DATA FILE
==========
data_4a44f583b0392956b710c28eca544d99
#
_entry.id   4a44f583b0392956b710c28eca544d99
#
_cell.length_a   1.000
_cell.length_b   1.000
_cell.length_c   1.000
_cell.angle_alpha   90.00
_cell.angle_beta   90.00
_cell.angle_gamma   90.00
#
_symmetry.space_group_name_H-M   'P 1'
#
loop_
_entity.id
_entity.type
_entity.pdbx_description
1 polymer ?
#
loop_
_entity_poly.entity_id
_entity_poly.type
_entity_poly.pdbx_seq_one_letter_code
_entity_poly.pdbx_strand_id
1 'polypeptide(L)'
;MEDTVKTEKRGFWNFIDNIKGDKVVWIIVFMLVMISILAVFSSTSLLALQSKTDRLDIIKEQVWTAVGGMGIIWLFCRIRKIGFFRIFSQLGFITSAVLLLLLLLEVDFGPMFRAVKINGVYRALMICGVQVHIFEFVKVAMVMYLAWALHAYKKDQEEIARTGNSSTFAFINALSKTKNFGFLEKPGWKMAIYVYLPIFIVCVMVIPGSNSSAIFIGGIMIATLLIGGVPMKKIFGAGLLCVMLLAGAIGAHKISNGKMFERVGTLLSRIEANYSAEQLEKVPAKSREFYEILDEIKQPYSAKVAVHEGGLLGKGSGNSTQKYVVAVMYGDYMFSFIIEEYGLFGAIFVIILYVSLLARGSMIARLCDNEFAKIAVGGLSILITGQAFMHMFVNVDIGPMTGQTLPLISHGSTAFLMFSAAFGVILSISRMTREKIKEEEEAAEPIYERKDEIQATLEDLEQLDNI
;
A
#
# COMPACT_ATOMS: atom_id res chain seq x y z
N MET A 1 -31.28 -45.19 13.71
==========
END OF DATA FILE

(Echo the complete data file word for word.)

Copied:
data_4a44f583b0392956b710c28eca544d99
#
_entry.id   4a44f583b0392956b710c28eca544d99
#
_cell.length_a   1.000
_cell.length_b   1.000
_cell.length_c   1.000
_cell.angle_alpha   90.00
_cell.angle_beta   90.00
_cell.angle_gamma   90.00
#
_symmetry.space_group_name_H-M   'P 1'
#
loop_
_entity.id
_entity.type
_entity.pdbx_description
1 polymer ?
#
loop_
_entity_poly.entity_id
_entity_poly.type
_entity_poly.pdbx_seq_one_letter_code
_entity_poly.pdbx_strand_id
1 'polypeptide(L)'
;MEDTVKTEKRGFWNFIDNIKGDKVVWIIVFMLVMISILAVFSSTSLLALQSKTDRLDIIKEQVWTAVGGMGIIWLFCRIRKIGFFRIFSQLGFITSAVLLLLLLLEVDFGPMFRAVKINGVYRALMICGVQVHIFEFVKVAMVMYLAWALHAYKKDQEEIARTGNSSTFAFINALSKTKNFGFLEKPGWKMAIYVYLPIFIVCVMVIPGSNSSAIFIGGIMIATLLIGGVPMKKIFGAGLLCVMLLAGAIGAHKISNGKMFERVGTLLSRIEANYSAEQLEKVPAKSREFYEILDEIKQPYSAKVAVHEGGLLGKGSGNSTQKYVVAVMYGDYMFSFIIEEYGLFGAIFVIILYVSLLARGSMIARLCDNEFAKIAVGGLSILITGQAFMHMFVNVDIGPMTGQTLPLISHGSTAFLMFSAAFGVILSISRMTREKIKEEEEAAEPIYERKDEIQATLEDLEQLDNI
;
A
#
# COMPACT_ATOMS: atom_id res chain seq x y z
N MET A 1 -31.28 -45.19 13.71